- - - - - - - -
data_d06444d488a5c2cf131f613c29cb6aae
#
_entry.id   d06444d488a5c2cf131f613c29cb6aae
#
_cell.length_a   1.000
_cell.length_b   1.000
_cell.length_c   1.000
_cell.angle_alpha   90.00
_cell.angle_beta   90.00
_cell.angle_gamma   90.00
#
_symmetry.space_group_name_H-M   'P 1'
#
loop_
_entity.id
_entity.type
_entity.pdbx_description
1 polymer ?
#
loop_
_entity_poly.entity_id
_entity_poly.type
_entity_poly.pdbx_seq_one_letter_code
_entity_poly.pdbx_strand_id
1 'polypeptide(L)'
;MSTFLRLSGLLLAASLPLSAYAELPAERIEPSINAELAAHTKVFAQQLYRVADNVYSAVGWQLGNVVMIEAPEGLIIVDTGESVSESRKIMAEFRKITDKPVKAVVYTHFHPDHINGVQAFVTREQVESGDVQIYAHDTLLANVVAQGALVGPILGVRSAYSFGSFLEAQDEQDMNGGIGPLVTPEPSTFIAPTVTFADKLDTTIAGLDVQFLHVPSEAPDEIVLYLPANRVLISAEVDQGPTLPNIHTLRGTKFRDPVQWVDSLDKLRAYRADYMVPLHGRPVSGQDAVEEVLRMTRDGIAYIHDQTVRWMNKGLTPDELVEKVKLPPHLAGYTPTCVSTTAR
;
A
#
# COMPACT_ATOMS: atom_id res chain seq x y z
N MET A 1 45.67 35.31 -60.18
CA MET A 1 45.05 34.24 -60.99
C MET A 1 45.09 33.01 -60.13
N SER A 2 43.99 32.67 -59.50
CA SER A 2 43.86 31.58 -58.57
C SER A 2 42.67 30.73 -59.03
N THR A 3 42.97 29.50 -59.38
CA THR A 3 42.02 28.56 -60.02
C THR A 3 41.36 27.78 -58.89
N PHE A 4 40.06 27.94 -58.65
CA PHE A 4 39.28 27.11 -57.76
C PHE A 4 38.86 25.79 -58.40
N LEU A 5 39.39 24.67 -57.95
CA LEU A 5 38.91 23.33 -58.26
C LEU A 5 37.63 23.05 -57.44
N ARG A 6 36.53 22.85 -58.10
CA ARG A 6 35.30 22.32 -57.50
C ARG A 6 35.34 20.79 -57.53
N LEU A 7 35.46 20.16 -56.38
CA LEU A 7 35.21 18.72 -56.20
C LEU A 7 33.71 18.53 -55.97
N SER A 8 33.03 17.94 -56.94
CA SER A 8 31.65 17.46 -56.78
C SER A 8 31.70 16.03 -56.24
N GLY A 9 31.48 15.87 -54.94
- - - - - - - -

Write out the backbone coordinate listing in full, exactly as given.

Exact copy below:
data_d06444d488a5c2cf131f613c29cb6aae
#
_entry.id   d06444d488a5c2cf131f613c29cb6aae
#
_cell.length_a   1.000
_cell.length_b   1.000
_cell.length_c   1.000
_cell.angle_alpha   90.00
_cell.angle_beta   90.00
_cell.angle_gamma   90.00
#
_symmetry.space_group_name_H-M   'P 1'
#
loop_
_entity.id
_entity.type
_entity.pdbx_description
1 polymer ?
#
loop_
_entity_poly.entity_id
_entity_poly.type
_entity_poly.pdbx_seq_one_letter_code
_entity_poly.pdbx_strand_id
1 'polypeptide(L)'
;MSTFLRLSGLLLAASLPLSAYAELPAERIEPSINAELAAHTKVFAQQLYRVADNVYSAVGWQLGNVVMIEAPEGLIIVDTGESVSESRKIMAEFRKITDKPVKAVVYTHFHPDHINGVQAFVTREQVESGDVQIYAHDTLLANVVAQGALVGPILGVRSAYSFGSFLEAQDEQDMNGGIGPLVTPEPSTFIAPTVTFADKLDTTIAGLDVQFLHVPSEAPDEIVLYLPANRVLISAEVDQGPTLPNIHTLRGTKFRDPVQWVDSLDKLRAYRADYMVPLHGRPVSGQDAVEEVLRMTRDGIAYIHDQTVRWMNKGLTPDELVEKVKLPPHLAGYTPTCVSTTAR
;
A
#
# COMPACT_ATOMS: atom_id res chain seq x y z
N MET A 1 45.67 35.31 -60.18
CA MET A 1 45.05 34.24 -60.99
C MET A 1 45.09 33.01 -60.13
N SER A 2 43.99 32.67 -59.50
CA SER A 2 43.86 31.58 -58.57
C SER A 2 42.67 30.73 -59.03
N THR A 3 42.97 29.50 -59.38
CA THR A 3 42.02 28.56 -60.02
C THR A 3 41.36 27.78 -58.89
N PHE A 4 40.06 27.94 -58.65
CA PHE A 4 39.28 27.11 -57.76
C PHE A 4 38.86 25.79 -58.40
N LEU A 5 39.39 24.67 -57.95
CA LEU A 5 38.91 23.33 -58.26
C LEU A 5 37.63 23.05 -57.44
N ARG A 6 36.53 22.85 -58.10
CA ARG A 6 35.30 22.32 -57.50
C ARG A 6 35.34 20.79 -57.53
N LEU A 7 35.46 20.16 -56.38
CA LEU A 7 35.21 18.72 -56.20
C LEU A 7 33.71 18.53 -55.97
N SER A 8 33.03 17.94 -56.94
CA SER A 8 31.65 17.46 -56.78
C SER A 8 31.70 16.03 -56.24
N GLY A 9 31.48 15.87 -54.94